News & Announcements
Final Version of 2020 Form W-4 is Here!
Last week, the IRS released its long-awaited final version of the 2020 Form W-4. A revised Form W-4 has been in the works to implement all the changes made following the 2017 Tax Cuts and Jobs Act. Some highlights of the new form are discussed below.
Title Change: The title of the form has changed to “Employee Withholding Certificate” since the revised form no longer uses withholding allowances. In the past, the value of a withholding allowance was tied to the amount of the personal exemption, but because of changes in the law, employees can no longer claim personal or dependency exemptions.
Step 1: One difference from prior forms is the expected filing status. The new form changes “Single” to “Single or Married Filing Separately” and includes “Head of Household.” The form no longer has “Married but withhold at higher Single rate.”
Step 2: Step 2 is only for employees who have more than one job at the same time or are married and their spouse also works. Tax rates increase as income rises and the employee or employee and spouse can claim only one standard deduction on their tax return regardless of the number of jobs they hold. Without an adjustment on the W-4, withholding takes into account the full standard deduction for each job and does not take into account the higher income for more than one job. Thus, if the employee has more than one job at a time or is Married Filing Jointly and the employee’s spouse works, more money should usually be withheld from the total pay of all the jobs together than would be withheld if each job was considered by itself. Step 2 provides three different options from which employees can choose to make the necessary withholding adjustment.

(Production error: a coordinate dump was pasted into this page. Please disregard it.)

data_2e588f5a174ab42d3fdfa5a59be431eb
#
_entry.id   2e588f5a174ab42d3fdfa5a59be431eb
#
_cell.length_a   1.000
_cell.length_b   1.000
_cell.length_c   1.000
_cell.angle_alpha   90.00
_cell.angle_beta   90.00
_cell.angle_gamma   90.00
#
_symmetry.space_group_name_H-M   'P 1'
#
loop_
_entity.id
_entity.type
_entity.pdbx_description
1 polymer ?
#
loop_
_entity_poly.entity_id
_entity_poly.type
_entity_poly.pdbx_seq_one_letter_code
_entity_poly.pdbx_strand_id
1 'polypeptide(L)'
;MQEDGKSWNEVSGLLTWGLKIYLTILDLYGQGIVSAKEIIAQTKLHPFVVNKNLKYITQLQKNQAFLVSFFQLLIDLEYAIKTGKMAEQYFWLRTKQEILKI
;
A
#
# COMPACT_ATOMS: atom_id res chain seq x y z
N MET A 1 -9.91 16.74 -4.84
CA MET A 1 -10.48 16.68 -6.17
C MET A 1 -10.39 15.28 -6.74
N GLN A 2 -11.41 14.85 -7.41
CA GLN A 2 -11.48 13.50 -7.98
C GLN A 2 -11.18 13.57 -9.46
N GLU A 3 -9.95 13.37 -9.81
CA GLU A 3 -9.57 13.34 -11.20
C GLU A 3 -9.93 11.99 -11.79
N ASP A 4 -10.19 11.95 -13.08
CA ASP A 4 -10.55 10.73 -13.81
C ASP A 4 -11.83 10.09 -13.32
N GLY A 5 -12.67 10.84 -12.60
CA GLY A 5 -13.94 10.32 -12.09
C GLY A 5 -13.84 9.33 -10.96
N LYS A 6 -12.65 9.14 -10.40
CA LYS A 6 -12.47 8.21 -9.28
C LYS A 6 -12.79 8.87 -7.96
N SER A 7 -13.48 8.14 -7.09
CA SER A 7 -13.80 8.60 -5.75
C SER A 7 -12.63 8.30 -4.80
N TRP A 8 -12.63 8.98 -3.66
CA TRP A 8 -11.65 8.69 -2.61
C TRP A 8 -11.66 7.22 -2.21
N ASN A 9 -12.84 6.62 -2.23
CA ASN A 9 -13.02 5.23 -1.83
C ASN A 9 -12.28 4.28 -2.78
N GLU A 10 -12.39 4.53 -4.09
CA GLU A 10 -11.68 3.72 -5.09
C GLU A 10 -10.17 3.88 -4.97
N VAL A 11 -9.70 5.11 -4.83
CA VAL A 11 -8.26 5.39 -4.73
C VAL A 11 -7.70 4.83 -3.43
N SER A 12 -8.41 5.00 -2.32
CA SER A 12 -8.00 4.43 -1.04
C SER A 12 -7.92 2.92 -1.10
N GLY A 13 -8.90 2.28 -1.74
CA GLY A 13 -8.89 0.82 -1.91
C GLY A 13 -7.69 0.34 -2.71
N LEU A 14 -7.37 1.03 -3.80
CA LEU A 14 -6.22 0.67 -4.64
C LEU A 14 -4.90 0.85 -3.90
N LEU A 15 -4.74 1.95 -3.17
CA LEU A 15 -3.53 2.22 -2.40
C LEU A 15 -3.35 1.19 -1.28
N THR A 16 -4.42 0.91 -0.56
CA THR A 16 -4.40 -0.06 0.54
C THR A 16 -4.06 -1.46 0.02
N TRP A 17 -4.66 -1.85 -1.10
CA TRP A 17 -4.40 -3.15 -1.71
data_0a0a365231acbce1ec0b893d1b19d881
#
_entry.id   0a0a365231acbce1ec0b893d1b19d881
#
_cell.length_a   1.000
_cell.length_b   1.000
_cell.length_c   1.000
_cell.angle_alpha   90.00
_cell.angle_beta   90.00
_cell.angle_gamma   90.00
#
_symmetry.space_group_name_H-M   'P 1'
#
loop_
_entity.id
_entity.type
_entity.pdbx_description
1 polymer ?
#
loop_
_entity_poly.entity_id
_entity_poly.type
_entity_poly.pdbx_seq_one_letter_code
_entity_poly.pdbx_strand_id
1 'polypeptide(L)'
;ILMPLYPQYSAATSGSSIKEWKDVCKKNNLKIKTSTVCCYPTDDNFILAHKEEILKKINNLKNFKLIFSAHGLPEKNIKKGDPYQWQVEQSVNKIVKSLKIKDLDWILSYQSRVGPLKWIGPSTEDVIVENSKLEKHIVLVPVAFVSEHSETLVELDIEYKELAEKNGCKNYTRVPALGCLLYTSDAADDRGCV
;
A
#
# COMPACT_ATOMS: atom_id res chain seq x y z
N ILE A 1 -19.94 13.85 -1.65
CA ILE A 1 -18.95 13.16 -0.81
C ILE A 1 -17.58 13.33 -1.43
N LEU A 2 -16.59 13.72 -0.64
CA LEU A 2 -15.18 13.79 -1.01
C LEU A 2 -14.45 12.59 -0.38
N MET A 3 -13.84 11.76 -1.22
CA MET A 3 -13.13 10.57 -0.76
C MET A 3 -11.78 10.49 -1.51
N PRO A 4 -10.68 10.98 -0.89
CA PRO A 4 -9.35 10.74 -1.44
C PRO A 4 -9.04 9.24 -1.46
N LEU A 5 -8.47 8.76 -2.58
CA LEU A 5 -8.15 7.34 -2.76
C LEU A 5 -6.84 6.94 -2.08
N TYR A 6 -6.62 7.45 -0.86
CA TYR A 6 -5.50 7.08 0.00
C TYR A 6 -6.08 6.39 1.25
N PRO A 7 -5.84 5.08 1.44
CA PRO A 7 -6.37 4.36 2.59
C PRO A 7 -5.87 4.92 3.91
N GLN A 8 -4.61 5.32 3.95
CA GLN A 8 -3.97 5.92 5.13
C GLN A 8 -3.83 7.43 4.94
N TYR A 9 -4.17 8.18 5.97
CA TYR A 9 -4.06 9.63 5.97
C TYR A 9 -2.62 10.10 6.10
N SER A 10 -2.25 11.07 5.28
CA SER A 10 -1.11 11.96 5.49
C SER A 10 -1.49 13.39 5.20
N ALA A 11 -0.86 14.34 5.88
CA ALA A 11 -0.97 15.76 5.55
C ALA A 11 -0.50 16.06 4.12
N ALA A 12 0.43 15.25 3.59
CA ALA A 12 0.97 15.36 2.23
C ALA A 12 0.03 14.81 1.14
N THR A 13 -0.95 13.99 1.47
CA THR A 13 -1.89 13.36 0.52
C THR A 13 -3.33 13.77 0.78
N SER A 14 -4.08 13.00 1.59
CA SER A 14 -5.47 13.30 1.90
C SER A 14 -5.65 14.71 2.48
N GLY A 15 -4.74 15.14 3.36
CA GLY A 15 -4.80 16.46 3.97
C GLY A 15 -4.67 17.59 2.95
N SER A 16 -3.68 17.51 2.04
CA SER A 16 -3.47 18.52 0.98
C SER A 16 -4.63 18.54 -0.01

- Option 1 (Step 2(a)) is to use the Tax Withholding Estimator on IRS.gov. This option gives the employee the most accuracy and privacy and avoids revealing to the employer that the employee and/or spouse has multiple jobs. The Estimator will give the employee an additional amount of withholding to enter on Step 4(c) for one of the jobs.
- Option 2 (Step 2(b)) can be used if employees do not have access to the online estimator, but wish to have reasonably accurate withholding while keeping their privacy. Employees complete the multiple jobs worksheet on page three using the tables on page four of the form to calculate an amount of additional withholding to enter on Step 4(c) of the form for only one of the jobs.
- Option 3 (Step 2(c)) can be used if the employee or employee and spouse hold just two jobs at the same time. They check the box in Step 2(c) on each of their Forms W-4 for both their jobs. Employers will then apply special withholding tables with lower thresholds for each tax bracket to figure withholding for each of the two jobs. This will increase withholding for each job. This option is less accurate than the others, but it is the easiest. It gives married employees with a working spouse similar withholding to checking the old “Married but withhold at higher Single rate” box on the prior Forms W-4. However, on the new form, this option is not tied to marital or filing status so it is now available to Single or Head of Household filers with two jobs.
Step 3: Step 3 is not required, but allows employees to adjust their taxes by claiming a credit for dependents. More information on these credits is available in IRS Publication 972, “Child Tax Credit.” As part of the total amount in Step 3, employees may include estimates of other tax credits, such as education. Rather than increasing withholding allowances, which is the approach used in prior Forms W-4, on the 2020 form, these credits will directly offset the amount of withholding. In addition, the calculation for dependent credits is made directly on the face of the form.